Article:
The foes of austerity are up in arms, demanding even more reckless fiscal and monetary madness to counter the consequences of recent reckless fiscal and monetary policies. They are disciples of Paul Krugman, who believes that policy makers have failed by doing too little rather than too much. In the 7/9 FT, the lead editorial calls on the Fed to launch QE3 at its next meeting because, “the Fed is still the only game in town.” In a 7/13 WSJ op-ed, James Carville and Stanley Greenberg, who are former Clinton advisors, write that the “actual solution to our economic situation is straightforward: increased government spending, well in excess of what the 2009 Recovery Act contemplated…”
In a 7/5 FT op-ed, Robert and Edward Skidelsky advocate more France for everyone: “Government should restore the full employment guarantee. This does not mean guaranteeing everyone a 40-hour a week job. Government should gradually reduce the maximum allowable hours of work for most occupations, guaranteeing a job for everyone who wants to work that amount of time.”
The editors of the NYT are also against austerity. They are all for the federal government to aid state and local governments to create more public sector jobs, as they argued in an editorial dated 7/12 and titled, “The Road to More Jobs.” Wasn’t that one of the main goals of the American Recovery and Reinvestment Act (ARRA) passed during February 2009? Yet it failed to boost public construction on infrastructure and to save lots of state and local jobs, as was promised by its promoters. Indeed, since ARRA was implemented, public construction fell 16% to $269.6 billion (saar), the lowest since November 2006! Since February 2009, state and local payrolls decreased by 645,000 workers to 19.1 million, the lowest since February 2006! Why will the results be any different if we spend another $800 billion?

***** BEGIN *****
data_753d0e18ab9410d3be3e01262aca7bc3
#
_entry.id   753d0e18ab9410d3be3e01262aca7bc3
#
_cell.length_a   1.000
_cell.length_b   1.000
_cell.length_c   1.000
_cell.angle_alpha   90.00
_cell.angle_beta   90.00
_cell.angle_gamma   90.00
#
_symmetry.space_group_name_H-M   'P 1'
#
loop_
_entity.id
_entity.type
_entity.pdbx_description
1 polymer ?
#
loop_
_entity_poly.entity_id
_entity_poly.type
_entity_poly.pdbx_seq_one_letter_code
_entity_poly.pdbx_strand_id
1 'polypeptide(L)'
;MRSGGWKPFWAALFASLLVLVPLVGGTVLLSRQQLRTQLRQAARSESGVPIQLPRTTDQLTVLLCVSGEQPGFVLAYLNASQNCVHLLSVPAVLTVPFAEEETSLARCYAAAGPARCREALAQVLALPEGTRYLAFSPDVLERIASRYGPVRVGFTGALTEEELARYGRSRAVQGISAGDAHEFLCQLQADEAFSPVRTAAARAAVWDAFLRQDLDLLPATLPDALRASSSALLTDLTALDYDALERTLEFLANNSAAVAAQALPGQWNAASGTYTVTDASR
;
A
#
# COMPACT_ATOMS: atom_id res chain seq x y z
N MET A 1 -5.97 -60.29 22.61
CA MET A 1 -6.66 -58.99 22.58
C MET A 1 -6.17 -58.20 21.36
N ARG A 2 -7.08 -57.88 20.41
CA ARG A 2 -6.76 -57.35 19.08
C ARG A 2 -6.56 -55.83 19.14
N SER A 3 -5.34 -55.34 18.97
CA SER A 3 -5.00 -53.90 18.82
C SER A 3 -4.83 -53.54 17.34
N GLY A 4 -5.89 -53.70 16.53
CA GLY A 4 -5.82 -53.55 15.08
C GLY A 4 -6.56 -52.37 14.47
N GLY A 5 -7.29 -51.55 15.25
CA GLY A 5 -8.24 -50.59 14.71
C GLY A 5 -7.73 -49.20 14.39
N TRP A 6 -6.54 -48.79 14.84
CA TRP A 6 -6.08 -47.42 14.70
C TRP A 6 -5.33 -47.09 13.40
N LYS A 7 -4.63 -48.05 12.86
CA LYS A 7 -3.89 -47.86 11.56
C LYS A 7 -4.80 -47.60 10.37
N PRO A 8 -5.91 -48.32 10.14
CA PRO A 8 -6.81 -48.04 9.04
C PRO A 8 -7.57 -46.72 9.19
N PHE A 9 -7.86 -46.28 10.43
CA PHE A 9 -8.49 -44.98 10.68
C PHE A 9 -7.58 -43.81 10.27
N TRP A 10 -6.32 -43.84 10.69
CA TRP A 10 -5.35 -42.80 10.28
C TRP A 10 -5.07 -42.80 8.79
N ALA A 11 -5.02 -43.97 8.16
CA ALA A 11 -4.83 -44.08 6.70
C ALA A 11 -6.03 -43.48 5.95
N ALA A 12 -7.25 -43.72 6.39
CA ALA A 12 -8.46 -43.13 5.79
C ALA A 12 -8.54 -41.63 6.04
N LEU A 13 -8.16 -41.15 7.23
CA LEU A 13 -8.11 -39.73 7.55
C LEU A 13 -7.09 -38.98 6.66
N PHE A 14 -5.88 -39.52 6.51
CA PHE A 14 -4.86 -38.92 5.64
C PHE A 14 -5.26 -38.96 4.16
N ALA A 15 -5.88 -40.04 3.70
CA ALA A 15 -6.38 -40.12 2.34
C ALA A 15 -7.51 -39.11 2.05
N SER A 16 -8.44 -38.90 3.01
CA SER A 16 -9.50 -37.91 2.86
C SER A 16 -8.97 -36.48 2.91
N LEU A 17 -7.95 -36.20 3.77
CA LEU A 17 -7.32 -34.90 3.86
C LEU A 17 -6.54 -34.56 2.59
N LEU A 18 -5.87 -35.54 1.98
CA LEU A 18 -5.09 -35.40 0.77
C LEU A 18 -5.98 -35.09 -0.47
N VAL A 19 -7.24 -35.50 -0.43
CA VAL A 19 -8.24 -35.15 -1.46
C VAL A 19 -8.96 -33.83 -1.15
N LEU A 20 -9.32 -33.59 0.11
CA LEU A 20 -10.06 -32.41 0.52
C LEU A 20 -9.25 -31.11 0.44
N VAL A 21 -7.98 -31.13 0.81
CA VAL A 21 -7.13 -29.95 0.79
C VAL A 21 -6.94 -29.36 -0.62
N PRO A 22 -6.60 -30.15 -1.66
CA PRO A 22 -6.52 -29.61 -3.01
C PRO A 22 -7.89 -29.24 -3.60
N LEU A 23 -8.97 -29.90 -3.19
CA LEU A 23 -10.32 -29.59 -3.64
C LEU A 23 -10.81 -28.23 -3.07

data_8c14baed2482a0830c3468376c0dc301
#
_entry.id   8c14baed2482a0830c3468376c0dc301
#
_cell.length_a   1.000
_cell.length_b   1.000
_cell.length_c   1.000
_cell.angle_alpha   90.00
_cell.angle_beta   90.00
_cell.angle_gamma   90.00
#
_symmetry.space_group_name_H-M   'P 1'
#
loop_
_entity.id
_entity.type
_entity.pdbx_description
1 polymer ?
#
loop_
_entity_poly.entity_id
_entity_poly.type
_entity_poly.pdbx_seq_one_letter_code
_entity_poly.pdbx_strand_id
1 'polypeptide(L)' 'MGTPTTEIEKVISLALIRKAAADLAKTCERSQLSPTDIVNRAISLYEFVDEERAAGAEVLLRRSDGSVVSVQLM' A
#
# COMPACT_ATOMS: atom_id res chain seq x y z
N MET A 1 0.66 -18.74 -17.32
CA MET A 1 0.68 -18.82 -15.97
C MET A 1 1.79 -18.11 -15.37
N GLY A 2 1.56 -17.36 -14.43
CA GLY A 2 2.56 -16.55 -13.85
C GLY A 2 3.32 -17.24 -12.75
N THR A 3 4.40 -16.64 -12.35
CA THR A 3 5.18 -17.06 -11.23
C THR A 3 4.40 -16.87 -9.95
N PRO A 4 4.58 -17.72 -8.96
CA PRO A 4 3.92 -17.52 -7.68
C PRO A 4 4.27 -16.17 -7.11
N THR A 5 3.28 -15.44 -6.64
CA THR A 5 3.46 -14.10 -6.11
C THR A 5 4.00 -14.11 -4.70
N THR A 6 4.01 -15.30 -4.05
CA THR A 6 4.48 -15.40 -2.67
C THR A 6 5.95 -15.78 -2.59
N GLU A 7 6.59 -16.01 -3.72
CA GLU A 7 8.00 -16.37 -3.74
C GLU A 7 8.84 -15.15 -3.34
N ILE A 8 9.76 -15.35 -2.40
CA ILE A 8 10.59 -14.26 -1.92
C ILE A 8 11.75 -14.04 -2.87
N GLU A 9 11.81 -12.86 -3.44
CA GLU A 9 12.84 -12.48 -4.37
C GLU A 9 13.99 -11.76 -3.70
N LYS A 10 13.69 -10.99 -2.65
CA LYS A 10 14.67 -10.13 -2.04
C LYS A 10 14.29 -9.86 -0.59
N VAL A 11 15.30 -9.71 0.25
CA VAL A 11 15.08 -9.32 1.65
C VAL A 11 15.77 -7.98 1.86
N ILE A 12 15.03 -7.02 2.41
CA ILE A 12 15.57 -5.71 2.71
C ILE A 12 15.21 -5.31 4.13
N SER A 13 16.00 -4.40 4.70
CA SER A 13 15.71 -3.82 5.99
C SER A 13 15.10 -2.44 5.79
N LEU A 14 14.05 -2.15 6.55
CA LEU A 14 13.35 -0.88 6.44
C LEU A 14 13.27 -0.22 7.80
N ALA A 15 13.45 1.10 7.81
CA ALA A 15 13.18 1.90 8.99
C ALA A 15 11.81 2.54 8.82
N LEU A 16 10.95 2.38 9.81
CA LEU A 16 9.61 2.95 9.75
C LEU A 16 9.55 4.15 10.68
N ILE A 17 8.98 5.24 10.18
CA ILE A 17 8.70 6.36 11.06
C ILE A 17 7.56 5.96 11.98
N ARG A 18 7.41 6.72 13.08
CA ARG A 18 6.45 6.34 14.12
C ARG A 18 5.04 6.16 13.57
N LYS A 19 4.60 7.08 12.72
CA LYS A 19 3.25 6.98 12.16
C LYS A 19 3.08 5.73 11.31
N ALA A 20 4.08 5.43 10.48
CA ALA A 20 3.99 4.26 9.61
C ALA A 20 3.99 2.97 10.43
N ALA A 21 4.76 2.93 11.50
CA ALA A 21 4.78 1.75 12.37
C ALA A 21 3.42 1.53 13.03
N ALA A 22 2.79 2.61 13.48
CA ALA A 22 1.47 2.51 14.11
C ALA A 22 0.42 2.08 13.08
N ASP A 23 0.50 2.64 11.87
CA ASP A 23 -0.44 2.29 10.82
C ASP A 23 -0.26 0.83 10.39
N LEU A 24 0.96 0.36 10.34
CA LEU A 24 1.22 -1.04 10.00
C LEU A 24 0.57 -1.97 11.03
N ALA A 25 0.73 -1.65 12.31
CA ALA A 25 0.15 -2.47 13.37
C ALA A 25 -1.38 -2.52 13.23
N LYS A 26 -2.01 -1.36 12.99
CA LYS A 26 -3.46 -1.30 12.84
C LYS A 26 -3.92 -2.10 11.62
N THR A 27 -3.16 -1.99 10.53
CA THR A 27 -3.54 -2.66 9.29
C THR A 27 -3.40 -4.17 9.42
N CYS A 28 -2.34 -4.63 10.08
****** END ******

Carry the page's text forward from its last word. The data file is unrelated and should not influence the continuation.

Given the recent municipal bankruptcies announced in California and the budget squeeze in Scranton, PA, it seems that municipalities have too many workers receiving excessively generous retirement and health care benefits. Property taxes have been depressed by falling home prices while pension payouts continue to soar. Cities and towns simply don’t have enough money to pay their bills. Chapter 9 bankruptcies may be the only way for them to reduce the out-of-control cost of benefits paid to municipal workers.
Today's Morning Briefing: Head Spinning Stuff. (1) Mind numbing issues. (2) No wonder S&P 500 marking time. (3) Popcorn and global warming. (4) Banksters and their inside jobs. (5) From the Persian Gulf to the China Sea. (6) Krugman’s disciples. (7) Chapter 9 is the way out. (8) What if there is a tie? (9) Waiting for better times with a sector-neutral portfolio. (10) Staying home beats going global. (11) US tax receipts stall. (12) “Beasts of the Southern Wild” (+++). (More for subscribers.)